This page is intended to provide
information of a general nature. When injured, APWU members are encouraged
to contact a steward for more in depth information and guidance.
Members who file claims without Union guidance do so at their own peril.
Eligibility for OWCP
There are five
areas that are reviewed to determine eligibility. They are:
Timely filing of the claim:
Both traumatic and occupational injuries must be filed within three (3) years
of the date of injury. In the case of a traumatic injury the three year
window begins when the employee first becomes aware of the condition or the
last day of exposure / contact. To receive Continuation of Pay (COP) for
a traumatic injury, the employee must file a claim within thirty (30) days of
The Claimant must be a civil
(federal) employee: If you're a postal employee on
the date of the injury you are covered.
Must be able to demonstrate
fact of injury: Your must be able to pinpoint the
incident, contact, or exposure and the medical evidence must support this
Must be related to, and
occur during, performance of duty: There are a
number of criteria that fit into the category of "performance of duties"
including, but not limited to, actual work performed on the floor, horseplay,
travel, and assaults. Simply, if you are doing your job, you are
Must Demonstrate a "causal
relationship" between work and injury: The Claimant
must show that the injury was caused by a work injury, aggravation of injury,
acceleration of an injury, or a pre-existing condition.
Controversion of Claim
If your claim
is reviewed and contains all the information listed above, you claim will, most
likely, be approved. There is nothing Postal Management can do to stop the
approval process under these circumstances. Postal Management in your
facility has nothing to do with the approval or denial of your claim.
Local management can controvert, or challenge, your claim. However, the
OWCP claims reviewer will make the final decision based on all of the
evidence. It is our experience that management controverts 90% of all OWCP
claims. If management does controvert your claim, they must do so in
writing and state the reason for the challenge.
Notification of Injury /
When injured at
work you should report the injury to your immediate supervisor. You have the
right to seek medical attention from your personal physician if such care is
readily available. If you cannot receive prompt treatment from your
personal physician the Postal Service may take you for emergency treatment to
their contract physician. Only a serious health threatening situation
grants management the right to force an employee to the postal doctor. While the
Postal Service may take you to their physician for diagnosis / evaluation, you
retain the right to seek treatment from your personal physician.
You are not required to sign a release for treatment at the hospital. You
should inform the attending physician that you have been, or will be,
treated by your personal physician and do not want treatment from him/her.
Upon your return to work, after receiving treatment from your personal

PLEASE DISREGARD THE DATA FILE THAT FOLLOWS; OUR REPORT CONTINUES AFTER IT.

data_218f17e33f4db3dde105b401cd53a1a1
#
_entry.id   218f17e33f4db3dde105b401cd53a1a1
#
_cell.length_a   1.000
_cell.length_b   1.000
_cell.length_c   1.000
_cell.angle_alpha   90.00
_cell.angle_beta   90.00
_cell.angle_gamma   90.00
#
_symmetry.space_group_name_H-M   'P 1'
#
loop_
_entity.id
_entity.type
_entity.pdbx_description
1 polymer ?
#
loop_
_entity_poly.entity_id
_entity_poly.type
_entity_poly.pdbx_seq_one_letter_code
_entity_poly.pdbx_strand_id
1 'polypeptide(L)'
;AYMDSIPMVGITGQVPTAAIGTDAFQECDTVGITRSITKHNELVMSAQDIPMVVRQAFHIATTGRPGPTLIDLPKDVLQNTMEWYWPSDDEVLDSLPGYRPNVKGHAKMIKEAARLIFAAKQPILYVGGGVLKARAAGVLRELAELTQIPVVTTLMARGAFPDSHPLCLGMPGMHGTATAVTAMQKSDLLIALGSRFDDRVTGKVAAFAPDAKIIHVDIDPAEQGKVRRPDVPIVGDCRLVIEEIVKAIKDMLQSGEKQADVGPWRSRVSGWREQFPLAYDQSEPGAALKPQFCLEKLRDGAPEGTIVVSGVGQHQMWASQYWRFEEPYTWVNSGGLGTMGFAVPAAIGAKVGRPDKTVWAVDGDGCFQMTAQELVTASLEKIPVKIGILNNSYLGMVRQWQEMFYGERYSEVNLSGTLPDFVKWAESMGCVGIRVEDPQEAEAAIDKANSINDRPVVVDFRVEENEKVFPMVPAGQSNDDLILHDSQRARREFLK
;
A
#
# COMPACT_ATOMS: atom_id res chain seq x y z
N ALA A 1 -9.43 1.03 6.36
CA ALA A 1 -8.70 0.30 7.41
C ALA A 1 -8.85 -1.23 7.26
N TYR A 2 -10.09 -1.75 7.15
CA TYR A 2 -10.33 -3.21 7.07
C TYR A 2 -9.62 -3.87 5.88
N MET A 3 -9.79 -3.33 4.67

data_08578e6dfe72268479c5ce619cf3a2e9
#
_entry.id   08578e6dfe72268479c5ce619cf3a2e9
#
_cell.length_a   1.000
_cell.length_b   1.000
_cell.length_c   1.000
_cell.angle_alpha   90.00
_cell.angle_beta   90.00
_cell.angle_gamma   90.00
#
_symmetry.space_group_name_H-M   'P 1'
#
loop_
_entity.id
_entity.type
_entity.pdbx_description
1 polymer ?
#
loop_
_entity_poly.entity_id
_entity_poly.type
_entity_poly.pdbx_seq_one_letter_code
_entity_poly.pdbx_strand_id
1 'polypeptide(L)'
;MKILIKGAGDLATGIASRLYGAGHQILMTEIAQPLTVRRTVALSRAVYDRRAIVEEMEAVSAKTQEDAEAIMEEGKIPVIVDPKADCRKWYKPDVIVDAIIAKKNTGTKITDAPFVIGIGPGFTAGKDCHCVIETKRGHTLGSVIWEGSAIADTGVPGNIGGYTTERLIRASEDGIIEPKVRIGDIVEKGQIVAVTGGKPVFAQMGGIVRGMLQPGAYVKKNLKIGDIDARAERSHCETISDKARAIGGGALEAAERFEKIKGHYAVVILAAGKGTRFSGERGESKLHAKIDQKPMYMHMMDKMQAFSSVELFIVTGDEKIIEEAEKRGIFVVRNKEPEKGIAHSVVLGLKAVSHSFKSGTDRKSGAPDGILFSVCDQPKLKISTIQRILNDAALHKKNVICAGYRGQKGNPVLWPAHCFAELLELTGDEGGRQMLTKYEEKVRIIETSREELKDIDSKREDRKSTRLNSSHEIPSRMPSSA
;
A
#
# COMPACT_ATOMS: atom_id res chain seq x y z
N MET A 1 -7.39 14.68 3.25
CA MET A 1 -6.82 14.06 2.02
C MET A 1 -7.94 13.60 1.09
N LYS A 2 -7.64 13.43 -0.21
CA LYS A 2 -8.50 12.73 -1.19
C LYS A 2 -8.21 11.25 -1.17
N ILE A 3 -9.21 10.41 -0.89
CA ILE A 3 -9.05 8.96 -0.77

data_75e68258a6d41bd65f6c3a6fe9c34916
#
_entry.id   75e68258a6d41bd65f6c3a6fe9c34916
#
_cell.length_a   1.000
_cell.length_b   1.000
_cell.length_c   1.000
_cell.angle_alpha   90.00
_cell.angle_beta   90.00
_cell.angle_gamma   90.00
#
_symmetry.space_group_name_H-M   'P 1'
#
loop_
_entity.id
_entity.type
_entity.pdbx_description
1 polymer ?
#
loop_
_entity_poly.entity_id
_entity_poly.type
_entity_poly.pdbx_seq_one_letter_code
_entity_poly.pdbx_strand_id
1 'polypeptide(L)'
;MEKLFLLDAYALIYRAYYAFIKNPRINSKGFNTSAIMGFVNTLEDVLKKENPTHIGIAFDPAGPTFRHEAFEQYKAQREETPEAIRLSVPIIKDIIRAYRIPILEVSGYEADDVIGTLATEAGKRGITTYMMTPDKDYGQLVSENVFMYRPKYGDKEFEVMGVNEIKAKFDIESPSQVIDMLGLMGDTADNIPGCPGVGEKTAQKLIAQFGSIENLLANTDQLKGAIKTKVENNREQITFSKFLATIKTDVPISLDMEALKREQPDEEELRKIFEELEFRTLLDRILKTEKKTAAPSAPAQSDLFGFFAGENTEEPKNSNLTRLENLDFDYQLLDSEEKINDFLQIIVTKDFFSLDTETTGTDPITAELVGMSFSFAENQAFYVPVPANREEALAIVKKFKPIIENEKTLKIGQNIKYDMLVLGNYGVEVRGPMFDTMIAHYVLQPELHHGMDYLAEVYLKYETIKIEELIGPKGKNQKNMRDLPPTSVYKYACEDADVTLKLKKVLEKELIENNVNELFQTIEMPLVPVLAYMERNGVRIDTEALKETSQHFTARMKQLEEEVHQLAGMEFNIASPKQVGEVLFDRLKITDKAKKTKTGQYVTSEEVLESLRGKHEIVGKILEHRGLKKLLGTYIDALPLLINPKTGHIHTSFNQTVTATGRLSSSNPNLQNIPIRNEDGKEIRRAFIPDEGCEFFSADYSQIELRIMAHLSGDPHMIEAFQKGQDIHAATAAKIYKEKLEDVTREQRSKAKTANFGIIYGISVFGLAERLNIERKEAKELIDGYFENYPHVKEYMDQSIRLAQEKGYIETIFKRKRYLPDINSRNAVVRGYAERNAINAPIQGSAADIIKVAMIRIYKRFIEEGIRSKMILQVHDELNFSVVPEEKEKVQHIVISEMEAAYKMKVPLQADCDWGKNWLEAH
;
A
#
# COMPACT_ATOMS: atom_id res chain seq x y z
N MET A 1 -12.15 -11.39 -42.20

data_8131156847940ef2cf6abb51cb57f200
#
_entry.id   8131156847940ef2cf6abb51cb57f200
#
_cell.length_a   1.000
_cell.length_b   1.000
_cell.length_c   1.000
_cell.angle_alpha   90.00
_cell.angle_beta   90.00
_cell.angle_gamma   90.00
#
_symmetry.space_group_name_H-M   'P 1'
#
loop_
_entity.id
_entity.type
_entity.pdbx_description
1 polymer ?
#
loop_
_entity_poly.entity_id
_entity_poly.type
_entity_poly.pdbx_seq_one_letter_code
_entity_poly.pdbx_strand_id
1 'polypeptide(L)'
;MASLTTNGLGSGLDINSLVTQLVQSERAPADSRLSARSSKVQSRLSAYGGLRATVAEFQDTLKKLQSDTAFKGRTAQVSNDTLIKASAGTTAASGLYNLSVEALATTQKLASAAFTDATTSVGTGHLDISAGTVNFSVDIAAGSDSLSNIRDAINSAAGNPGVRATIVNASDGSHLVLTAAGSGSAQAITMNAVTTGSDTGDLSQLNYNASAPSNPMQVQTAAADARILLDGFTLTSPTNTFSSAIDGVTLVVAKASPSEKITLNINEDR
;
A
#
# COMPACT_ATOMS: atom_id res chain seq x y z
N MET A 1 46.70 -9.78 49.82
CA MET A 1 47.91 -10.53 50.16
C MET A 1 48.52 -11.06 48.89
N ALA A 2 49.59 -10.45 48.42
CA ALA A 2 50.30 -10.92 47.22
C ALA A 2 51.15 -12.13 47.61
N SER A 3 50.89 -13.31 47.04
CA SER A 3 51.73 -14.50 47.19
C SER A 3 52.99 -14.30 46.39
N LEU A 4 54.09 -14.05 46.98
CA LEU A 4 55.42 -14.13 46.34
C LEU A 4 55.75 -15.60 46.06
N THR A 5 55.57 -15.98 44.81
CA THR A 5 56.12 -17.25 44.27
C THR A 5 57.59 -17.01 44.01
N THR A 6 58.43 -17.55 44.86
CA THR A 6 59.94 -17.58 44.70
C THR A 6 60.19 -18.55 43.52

physician, management should not require you to visit the postal doctor.
If management gives you a direct order to to travel to the doctor, you should
comply with that order and then contact your steward.
There may be a time when an employee is
injured at work but does not seek immediate treatment. The employee
realizes, a few days later, that the injury is work related and then notifies
management. Lately, management has been telling employees that they must
reports to work, even if they are injured, to complete the paperwork and
possibly visit the postal doctor. This is improper. You are not
required to report to work solely to fill out an OWCP form, or postal accident
report forms. Tell management to mail the OWCP forms to you and that you
will fill out the Postal accident report forms upon your return to work.
Choice of Physician
Your choice of
physician is a very important decision. Think carefully before making an
election. The Postal Service will present you with a selection of
physician form and tell you to sign it. In many cases, the Postal Service
has already filled out the form listing the postal doctor as the physician of
choice and asks the employee to simply sign. Do not be tricked! This
form indicates that you agree to have the postal doctors as your physician of
record for your claim. Do not sign this form! Remember, the
postal doctor has been told by management that there is always limited duty work
regardless of how severe the pain. Your best choice is your personal
physician. He/she knows you best and you are paying their bill, not the
Postal Service. Which doctor is truly looking out for your best interests.
What to Fill Out
As for what
paperwork to complete , management will want you to complete all the paperwork
after you report an injury. They will present you with a number of papers
telling you to, "Sign them. They're just routine". The Union advises
you to sign nothing until you fully understand it's implications.
The decision to file, or not to file, an OWCP claim is the employees decision.
You are not required to complete a CA-1 (traumatic injury) or CA-2
(occupational illness). Remember, the timeframe for filing a CA-1 for COP
is 30 days. Do not be bullied into signing anything on day #1.
What forms should you fill out? A
CA-1, CA-2, CA-2a, Ca-7, CA-20, or maybe a CA-1500? The Union has
Department of Labor Certified OWCP Specialist who can help you with your
questions. Do not rely on the Postal Service to look out for your best
interests. If you have any concerns about signing documents ask to see a shop
steward to protect your rights under the Collective Bargaining Agreement and the
Employee Relations Manual (ELM), Section 540. When in doubt call the Union
Office at 610-882-3278. Make sure a shop steward is aware of your injury.
ALERT / BE DILIGENT / BE SAFE